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Harry Koyama retrospective on display at Rocky Mountain College

Harry Koyama retrospective on display at Rocky Mountain College

Harry Koyama

Artist Harry Koyama is shown with his artwork in his Montana Avenue studio.

Inspired by landscapes, the environment, indigenous cultures and wildlife, Harry Koyama has a striking impressionistic style paired with texture and vivid color that is instantly recognizable. His artistry and achievements will be celebrated during a retrospective of his works, taking place Sept. 25 - Oct. 14 at Ryniker-Morrison Gallery.

The exhibition in Tech Hall at Rocky Mountain College is free. Gallery hours are 9 a.m. to 4 p.m. Monday through Friday. A reception for the exhibit, “A Retrospective Journey of Texture and Tone,” will be from 4 to 6 p.m. on Sept. 26 at the gallery.

Harry Koyama

Born and raised on the family farm in Hardin, Koyama began his formal art training at Montana State University Billings, graduating in 1972. Since then, his award-winning artwork has been shown and collected extensively.

According to a press release, Koyama was a quick study for business and maintains the philosophy, “if you don’t learn, you don’t survive.” After 35 years on the farm, Koyama made a leap of faith and found a niche in Billings with Harry Koyama Fine Art at 2509 Montana Avenue. This year, he celebrates 11 years in that location.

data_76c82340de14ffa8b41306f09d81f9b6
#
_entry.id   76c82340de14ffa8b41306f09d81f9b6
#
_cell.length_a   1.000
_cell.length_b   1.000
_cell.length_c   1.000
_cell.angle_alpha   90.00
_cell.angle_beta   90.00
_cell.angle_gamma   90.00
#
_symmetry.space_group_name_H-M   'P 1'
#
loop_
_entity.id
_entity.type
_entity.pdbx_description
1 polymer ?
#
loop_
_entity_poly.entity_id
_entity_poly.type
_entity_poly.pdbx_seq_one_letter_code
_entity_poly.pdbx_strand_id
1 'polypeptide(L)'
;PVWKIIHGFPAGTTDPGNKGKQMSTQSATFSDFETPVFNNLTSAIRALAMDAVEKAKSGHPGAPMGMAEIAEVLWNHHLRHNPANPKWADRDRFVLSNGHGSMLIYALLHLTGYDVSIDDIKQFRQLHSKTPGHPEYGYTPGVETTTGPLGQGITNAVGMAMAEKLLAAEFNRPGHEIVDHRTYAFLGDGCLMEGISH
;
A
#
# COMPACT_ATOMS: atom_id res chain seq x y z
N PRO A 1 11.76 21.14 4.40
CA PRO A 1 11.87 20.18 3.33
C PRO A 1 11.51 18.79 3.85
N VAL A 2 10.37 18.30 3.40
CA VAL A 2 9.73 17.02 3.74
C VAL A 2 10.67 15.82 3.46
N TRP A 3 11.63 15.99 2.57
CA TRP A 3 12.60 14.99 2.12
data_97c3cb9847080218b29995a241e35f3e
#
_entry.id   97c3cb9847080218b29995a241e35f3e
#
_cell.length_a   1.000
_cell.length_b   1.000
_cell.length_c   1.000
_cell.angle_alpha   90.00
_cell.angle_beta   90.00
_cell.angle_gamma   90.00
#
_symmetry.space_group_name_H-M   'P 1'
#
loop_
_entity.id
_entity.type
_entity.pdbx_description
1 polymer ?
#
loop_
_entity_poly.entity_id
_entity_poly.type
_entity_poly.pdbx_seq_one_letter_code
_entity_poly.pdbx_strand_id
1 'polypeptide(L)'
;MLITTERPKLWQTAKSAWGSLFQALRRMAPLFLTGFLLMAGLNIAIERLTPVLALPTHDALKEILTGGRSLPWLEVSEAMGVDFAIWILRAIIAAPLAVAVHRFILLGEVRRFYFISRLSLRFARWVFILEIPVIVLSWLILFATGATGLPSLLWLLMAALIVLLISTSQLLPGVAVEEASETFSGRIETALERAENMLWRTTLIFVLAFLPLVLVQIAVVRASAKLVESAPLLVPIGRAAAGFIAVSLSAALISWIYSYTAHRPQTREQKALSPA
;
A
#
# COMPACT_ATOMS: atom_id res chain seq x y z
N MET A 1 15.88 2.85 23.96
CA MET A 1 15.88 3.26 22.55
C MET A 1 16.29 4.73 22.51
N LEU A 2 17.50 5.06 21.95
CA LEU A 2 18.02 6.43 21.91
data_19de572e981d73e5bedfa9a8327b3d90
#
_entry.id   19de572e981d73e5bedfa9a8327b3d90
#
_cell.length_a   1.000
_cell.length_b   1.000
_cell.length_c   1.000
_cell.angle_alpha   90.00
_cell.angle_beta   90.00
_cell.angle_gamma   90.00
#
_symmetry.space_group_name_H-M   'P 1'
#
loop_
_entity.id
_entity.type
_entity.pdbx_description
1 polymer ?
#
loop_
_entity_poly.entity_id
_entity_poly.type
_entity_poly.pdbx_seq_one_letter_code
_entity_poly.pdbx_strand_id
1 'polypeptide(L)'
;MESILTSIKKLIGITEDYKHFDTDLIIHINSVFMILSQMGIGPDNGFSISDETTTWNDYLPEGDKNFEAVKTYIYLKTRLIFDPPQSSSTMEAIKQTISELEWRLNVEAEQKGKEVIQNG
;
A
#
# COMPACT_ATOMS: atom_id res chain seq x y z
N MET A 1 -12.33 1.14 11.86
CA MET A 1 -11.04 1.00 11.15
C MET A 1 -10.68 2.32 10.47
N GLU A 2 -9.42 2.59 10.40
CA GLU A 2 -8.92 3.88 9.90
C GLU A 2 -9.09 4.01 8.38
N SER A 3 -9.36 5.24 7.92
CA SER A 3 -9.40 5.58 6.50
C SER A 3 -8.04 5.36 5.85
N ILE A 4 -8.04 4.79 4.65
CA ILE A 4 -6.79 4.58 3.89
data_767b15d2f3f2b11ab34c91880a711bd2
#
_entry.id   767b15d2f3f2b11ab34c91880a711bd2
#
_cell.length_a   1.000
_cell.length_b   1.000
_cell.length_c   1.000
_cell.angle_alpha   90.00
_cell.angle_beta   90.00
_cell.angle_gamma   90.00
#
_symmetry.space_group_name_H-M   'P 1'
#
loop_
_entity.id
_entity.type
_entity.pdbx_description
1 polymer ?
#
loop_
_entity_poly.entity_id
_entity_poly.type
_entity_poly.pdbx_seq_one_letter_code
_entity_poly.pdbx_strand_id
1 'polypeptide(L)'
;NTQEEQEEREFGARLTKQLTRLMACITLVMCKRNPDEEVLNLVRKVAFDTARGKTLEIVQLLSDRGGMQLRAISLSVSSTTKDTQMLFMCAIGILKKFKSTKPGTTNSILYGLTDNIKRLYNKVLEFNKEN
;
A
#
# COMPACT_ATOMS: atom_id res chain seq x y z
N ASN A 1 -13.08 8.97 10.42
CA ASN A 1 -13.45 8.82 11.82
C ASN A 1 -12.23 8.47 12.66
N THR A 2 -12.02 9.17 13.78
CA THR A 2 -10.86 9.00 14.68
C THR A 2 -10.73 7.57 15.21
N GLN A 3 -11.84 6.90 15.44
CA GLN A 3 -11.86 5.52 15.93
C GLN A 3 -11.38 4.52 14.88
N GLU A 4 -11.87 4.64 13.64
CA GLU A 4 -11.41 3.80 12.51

“On the farm, every little thing matters,” said Koyama. “You work in extreme conditions. Having had those experiences makes me thankful that I’m following my dream now.”

Harry Koyama Gallery

People look at different paintings inside Harry Koyama Gallery during the Christmas Stroll and Art walk in downtown Billings in 2018.

Koyama uses a palette knife to create bold texture and his vision is to create each painting as though it will be his last. These high standards of quality are evident in his work. The show will include a visual story of his journey from sculpture to pottery to paintings.

Koyama balances sole proprietorship with his growing family, including the joys of grandchildren. “This part of life is just as fun and rewarding as starting out,” said Koyama.


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